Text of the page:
Very conscious on the climb up not to overshoot the circuit height and once there absolute determination to keep it, with my last trip out with Whiskey Kilo firmly in my mind.   I’ll admit I wasn’t letting anything drift out through bad trim, when I wasn’t in trim I was just holding the plane with force to 1000ft, then bringing it back in trim.

A decent enough circuit really, no doubt it had rough bits from an instructors perspective, but it was on the better side of the ‘good enough’ curve I’d say.

Landing was looking really nice, but the last ten feet were just not quite perfect, in an effort to do a better flare, I came down harder on the rear wheels, got a bit of a bounce (I honestly didn’t think at the time we’d bounced) and then landed flat.   At the time I was convinced we’d landed on the main wheels ok, then I’d lowered the nose to hard/quickly – but my instructor knows what he’s talking about so I’ll go with his version of what happened.

Circuit #2

Second circuit, consisted of a lot of thought to make absolutely sure we were going nowhere but holding 1000ft.  Better on the landing, but not dead straight, just got blown off a bit by the wind on the last 50ft or so but a smoother touchdown.   Flaps up, power on….

Circuit #3

My instructor said we should make this a flapless landing, no worries…….at least until ATC had to try and free up 23 Main for another plane, so we got asked if we could accept a grass landing.   I’ve done 23 grass a few times so was more confident about landing it, but I always check with the instructor before accepting a grass landing.   We were on for the grass.

It had meant to be a flapless landing, but almost subconciously once we accepted grass, I went about taking flaps on the base leg.  Probably a good thing, there’s more friction on the grass, but I’ve never tried doing a grass approach flapless and it’s always bumpy when you’re down so who knows what it would be like landing even faster.   All I could do was say over the intercom I realised it was supposed to have been flapless, but I’d taken the flaps.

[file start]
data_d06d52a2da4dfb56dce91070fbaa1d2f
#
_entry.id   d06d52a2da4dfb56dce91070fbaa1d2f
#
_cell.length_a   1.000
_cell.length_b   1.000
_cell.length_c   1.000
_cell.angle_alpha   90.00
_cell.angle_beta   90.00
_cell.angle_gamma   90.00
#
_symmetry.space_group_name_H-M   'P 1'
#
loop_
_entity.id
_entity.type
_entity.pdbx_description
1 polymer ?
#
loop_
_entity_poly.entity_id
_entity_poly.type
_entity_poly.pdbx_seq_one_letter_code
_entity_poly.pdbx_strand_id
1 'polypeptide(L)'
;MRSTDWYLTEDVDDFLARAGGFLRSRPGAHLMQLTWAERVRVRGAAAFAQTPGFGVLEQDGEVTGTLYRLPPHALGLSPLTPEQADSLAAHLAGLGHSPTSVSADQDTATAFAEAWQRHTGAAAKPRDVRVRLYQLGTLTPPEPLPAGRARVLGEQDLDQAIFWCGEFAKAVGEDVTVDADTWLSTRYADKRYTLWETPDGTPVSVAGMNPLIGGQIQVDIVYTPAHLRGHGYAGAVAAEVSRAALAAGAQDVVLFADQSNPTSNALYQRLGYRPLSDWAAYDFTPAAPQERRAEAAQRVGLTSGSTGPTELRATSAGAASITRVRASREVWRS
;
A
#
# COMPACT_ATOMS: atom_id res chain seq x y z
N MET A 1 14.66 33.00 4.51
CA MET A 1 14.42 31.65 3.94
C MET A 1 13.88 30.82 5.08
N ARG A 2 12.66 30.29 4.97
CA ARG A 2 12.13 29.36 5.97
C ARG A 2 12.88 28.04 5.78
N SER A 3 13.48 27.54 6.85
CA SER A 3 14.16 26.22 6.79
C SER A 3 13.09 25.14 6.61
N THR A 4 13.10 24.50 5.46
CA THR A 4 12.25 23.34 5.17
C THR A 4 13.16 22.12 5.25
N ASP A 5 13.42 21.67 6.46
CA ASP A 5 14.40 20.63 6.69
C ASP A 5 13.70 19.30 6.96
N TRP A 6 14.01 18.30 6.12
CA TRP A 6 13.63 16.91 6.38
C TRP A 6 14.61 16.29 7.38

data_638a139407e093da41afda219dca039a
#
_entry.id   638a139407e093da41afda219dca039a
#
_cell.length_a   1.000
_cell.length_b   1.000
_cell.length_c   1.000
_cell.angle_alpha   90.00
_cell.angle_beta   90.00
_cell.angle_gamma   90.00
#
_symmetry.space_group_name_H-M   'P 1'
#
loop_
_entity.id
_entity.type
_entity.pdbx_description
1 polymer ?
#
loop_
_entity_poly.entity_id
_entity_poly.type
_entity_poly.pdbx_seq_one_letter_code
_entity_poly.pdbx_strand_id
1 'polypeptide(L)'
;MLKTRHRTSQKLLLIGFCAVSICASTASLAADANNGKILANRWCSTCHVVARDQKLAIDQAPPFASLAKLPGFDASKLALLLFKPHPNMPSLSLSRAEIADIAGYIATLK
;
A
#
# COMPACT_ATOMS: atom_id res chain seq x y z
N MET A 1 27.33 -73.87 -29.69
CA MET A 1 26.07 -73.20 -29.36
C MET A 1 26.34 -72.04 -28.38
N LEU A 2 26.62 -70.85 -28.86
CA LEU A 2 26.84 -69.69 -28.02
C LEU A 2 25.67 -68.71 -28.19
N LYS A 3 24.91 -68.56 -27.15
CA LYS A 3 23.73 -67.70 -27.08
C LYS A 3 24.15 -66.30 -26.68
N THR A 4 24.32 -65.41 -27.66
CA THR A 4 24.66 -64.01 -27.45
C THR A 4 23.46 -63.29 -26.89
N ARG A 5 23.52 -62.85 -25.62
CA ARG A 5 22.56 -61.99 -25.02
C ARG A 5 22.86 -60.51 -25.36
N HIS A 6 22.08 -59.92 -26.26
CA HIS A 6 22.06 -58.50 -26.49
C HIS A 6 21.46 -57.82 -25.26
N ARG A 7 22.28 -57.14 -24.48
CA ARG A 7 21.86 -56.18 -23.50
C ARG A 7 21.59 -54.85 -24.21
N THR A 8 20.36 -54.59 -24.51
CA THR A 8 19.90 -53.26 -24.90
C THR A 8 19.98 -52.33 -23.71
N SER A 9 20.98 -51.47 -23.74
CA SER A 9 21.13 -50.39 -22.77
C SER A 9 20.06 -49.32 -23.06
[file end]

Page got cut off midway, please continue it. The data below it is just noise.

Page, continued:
The landing was good enough, always room for improvement, but considering how rare I land on the grass, I was quite pleased with it.

By this stage I was feeling pretty positive, the circuits had been good, the landings all no worse then I’ve ever done before when I’ve gone solo.  Guess the next circuit would be the decider.

Circuit #4

I was told this time round we would do it with no flaps, but also to make it a ‘to land’.   It was clearly all going well enough, I could go and get a few in solo and maybe tick the box.

Half way through the downwind leg, we were told over the radio the instructors 2pm slot had cancelled (funny really considering it was originally mine anyway and I’d cancelled it the week before).

No real problems, now to crack on and get a couple done solo…….


Solo Flight Number #5